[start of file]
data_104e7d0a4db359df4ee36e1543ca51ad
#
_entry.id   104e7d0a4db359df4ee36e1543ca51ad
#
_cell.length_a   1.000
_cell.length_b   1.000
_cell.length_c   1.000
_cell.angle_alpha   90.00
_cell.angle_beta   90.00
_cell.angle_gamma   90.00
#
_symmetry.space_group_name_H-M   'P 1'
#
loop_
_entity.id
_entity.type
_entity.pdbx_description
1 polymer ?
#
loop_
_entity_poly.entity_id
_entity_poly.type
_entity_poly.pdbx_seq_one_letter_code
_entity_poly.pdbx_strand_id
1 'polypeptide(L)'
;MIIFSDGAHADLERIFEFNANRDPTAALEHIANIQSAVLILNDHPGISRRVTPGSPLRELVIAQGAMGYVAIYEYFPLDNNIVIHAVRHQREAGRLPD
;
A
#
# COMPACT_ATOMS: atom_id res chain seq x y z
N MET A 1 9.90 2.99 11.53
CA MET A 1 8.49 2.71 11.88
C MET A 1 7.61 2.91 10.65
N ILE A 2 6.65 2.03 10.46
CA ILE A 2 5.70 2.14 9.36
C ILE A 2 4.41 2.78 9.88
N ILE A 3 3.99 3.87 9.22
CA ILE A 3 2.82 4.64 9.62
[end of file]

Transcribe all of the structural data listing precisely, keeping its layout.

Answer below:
data_104e7d0a4db359df4ee36e1543ca51ad
#
_entry.id   104e7d0a4db359df4ee36e1543ca51ad
#
_cell.length_a   1.000
_cell.length_b   1.000
_cell.length_c   1.000
_cell.angle_alpha   90.00
_cell.angle_beta   90.00
_cell.angle_gamma   90.00
#
_symmetry.space_group_name_H-M   'P 1'
#
loop_
_entity.id
_entity.type
_entity.pdbx_description
1 polymer ?
#
loop_
_entity_poly.entity_id
_entity_poly.type
_entity_poly.pdbx_seq_one_letter_code
_entity_poly.pdbx_strand_id
1 'polypeptide(L)'
;MIIFSDGAHADLERIFEFNANRDPTAALEHIANIQSAVLILNDHPGISRRVTPGSPLRELVIAQGAMGYVAIYEYFPLDNNIVIHAVRHQREAGRLPD
;
A
#
# COMPACT_ATOMS: atom_id res chain seq x y z
N MET A 1 9.90 2.99 11.53
CA MET A 1 8.49 2.71 11.88
C MET A 1 7.61 2.91 10.65
N ILE A 2 6.65 2.03 10.46
CA ILE A 2 5.70 2.14 9.36
C ILE A 2 4.41 2.78 9.88
N ILE A 3 3.99 3.87 9.22
CA ILE A 3 2.82 4.64 9.62